While all the attention is on the change of presidency at the head of FIFA, it is the set of reforms of the Statutes that give the framework of the urgently needed changes. The decisions adopted by the FIFA Extraordinary Congress go far beyond the election of an individual to lead. They form the basis for any credible change and sustainable reforms.
It is indeed remarkable that human rights are entering the newly drafted FIFA Statutes approved this Friday by the FIFA Extraordinary Congress.
“From ‘this has nothing to do with us’, FIFA is finally acknowledging human rights. It took a very long time. It’s a positive sign, but still not the moment to rejoice. There is a very long road ahead of us and for FIFA to walk the talk”, says Ignacio Packer of Terre des Hommes. He recalls statements made by FIFA top officials before the 2014 Brazil FIFA World Cup refuting any responsibility beyond the field of play.
FIFA Statutes mainly dealt with rights regarding membership, voting, financial issues, broadcasting, marketing, copyright law, competitions and events for many decades. Human rights are now recognized under a quite ‘timid’ statement: “FIFA is committed to respecting all internationally recognized human rights and shall strive to promote the protection of these rights.” At least it’s a paragraph by itself of the ‘General Provisions’ followed by the already existing subchapter on non-discrimination.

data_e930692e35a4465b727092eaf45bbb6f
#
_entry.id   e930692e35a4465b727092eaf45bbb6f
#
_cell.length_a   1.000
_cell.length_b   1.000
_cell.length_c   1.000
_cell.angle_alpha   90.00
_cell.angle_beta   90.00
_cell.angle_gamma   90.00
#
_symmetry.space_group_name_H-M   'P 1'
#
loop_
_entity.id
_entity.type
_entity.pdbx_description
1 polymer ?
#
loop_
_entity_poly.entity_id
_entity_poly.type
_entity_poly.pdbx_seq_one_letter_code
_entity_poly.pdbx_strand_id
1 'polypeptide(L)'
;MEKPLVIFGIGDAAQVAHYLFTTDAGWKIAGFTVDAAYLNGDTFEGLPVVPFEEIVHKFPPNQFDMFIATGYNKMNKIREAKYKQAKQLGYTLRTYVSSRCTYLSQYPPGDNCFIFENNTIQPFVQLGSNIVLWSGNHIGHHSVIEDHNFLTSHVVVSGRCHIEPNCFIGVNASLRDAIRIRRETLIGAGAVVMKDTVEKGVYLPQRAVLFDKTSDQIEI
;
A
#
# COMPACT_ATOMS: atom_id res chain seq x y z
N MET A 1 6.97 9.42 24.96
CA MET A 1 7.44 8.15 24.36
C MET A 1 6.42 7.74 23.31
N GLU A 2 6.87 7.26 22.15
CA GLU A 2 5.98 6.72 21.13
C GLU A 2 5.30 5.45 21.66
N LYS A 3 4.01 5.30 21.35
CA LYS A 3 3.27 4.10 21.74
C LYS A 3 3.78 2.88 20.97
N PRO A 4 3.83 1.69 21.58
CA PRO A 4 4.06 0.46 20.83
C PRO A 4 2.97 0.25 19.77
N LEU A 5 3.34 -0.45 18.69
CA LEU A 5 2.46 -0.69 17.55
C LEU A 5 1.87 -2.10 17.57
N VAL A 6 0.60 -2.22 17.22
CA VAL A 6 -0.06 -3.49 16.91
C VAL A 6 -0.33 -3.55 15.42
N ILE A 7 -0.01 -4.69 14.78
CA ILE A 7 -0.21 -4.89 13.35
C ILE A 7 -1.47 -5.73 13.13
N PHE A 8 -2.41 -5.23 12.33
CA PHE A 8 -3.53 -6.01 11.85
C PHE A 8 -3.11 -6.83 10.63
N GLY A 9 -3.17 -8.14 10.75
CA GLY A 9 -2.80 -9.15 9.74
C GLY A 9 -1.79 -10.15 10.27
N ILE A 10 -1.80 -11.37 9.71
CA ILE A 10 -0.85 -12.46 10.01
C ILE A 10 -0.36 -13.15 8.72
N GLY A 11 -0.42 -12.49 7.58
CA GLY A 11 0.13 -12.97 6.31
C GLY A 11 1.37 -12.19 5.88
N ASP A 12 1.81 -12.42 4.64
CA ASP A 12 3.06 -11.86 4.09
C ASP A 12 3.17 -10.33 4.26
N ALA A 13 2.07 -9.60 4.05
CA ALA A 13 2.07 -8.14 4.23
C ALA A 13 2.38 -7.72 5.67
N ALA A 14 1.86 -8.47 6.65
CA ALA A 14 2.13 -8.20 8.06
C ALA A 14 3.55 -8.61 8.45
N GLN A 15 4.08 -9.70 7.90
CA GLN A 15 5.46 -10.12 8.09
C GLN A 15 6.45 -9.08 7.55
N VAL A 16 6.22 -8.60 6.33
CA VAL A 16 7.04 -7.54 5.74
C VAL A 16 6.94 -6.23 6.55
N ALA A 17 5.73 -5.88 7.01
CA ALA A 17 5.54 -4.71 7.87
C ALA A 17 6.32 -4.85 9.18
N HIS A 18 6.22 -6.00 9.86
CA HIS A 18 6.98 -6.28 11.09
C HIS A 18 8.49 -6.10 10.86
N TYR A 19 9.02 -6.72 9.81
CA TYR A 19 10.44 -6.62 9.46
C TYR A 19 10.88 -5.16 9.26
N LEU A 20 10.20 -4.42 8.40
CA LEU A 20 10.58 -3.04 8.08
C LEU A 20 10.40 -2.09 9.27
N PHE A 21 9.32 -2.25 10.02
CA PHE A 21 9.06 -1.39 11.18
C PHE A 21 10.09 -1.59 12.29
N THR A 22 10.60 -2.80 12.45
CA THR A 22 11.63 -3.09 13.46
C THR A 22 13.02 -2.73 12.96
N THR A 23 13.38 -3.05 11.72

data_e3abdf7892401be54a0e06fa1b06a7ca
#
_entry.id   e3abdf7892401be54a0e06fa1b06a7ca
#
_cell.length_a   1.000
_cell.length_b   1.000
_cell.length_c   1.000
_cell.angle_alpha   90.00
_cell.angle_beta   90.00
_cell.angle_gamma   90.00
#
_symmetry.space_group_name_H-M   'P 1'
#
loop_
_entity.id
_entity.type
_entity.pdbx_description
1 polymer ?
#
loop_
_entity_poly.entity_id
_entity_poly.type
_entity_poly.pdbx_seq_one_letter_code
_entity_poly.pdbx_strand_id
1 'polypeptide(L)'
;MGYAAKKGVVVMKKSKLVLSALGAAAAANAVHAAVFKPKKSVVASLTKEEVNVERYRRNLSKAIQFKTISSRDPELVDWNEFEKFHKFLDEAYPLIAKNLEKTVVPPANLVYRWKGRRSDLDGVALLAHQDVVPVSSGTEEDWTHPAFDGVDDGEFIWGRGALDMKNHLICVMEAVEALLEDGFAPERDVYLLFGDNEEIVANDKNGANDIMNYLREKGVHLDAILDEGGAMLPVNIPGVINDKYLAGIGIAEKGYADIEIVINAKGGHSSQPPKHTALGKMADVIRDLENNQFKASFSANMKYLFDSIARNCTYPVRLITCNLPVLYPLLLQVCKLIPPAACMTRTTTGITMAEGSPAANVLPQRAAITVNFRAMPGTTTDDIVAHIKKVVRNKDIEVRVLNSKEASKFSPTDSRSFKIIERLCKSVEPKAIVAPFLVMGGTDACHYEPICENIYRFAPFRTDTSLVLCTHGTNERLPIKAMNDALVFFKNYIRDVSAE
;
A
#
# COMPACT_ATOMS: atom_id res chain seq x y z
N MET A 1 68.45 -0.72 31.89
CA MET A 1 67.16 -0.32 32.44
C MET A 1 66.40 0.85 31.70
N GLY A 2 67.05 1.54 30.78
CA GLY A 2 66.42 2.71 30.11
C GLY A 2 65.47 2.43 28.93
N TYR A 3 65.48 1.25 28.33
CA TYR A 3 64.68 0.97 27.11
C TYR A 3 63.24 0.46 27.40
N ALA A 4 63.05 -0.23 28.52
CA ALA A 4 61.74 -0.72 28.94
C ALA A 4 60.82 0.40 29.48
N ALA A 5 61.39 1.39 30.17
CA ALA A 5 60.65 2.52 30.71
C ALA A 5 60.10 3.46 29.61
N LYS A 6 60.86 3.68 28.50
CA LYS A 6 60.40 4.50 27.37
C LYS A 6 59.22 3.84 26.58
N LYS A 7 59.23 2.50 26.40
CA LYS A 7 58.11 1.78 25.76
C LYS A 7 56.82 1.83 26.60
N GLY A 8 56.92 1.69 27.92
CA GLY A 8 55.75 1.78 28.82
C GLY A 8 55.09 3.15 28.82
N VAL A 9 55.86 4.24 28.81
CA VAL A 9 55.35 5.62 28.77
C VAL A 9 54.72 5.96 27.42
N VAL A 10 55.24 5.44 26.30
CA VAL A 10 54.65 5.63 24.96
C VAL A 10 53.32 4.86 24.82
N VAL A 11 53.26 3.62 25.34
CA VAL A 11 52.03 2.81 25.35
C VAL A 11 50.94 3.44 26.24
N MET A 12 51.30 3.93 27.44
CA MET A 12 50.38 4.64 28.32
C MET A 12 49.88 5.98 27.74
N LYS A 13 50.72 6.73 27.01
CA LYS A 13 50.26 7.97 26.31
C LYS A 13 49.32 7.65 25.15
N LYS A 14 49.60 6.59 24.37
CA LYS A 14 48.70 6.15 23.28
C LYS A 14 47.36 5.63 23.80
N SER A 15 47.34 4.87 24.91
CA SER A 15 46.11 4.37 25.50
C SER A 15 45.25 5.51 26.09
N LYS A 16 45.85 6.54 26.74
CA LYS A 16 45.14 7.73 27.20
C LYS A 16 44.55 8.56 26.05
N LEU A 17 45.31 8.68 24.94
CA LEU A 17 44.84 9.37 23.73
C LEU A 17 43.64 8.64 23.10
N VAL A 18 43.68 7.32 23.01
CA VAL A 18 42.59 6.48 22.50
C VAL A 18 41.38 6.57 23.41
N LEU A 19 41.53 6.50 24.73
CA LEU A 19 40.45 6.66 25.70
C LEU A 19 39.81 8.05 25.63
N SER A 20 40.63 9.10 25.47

It needs to be proved that business will not be counting more than people anymore.
Today, in approving the full slate of proposed reforms enshrined in the new draft FIFA Statutes , FIFA’s member associations are nevertheless making commitments for the respect of human rights with regard the implementation of future FIFA events and tournaments.
FIFA still has to demonstrate its seriousness about dealing with human rights abuses and corruption linked to the World Cups. Neither Infantino, the newly elected FIFA president, nor did any of the other presidential candidates sign up to the full range of pledges concerning human rights. These pledges were presented to all the candidates by a group of leading NGOs ahead of the election Friday. None of them was even disposed to clearly articulate alternative measures that would effectively address the underlying issues.
NGOs including Terre des Hommes, Human Rights Watch, Amnesty International, Football Supporters Europe and Transparency International Germany asked the five candidates to commit to taking six clear steps in their first 100 days as FIFA president. These steps would put FIFA on the road to ensure that the World Cups and other tournaments do not cause or contribute to human rights abuses and corruption.
It is now up to the new president to make rapid progress under this framework.
In order to articulate with one voice key labour rights and other human rights as well as anti-corruption recommendations, a broad coalition of organizations and experts have defined key steps which they recommend FIFA to take. Steps that ensure that future events respect and promote universal human rights, protect the rights of workers, and contribute to transparency and good governance.
“This coalition is now waiting for FIFA to organize a consultation in the coming weeks including civil society organizations to walk the talk. The aim is to rapidly advance human rights. Terre des Hommes will be there to offer its determination and expertise on child rights”, says Ignacio Packer.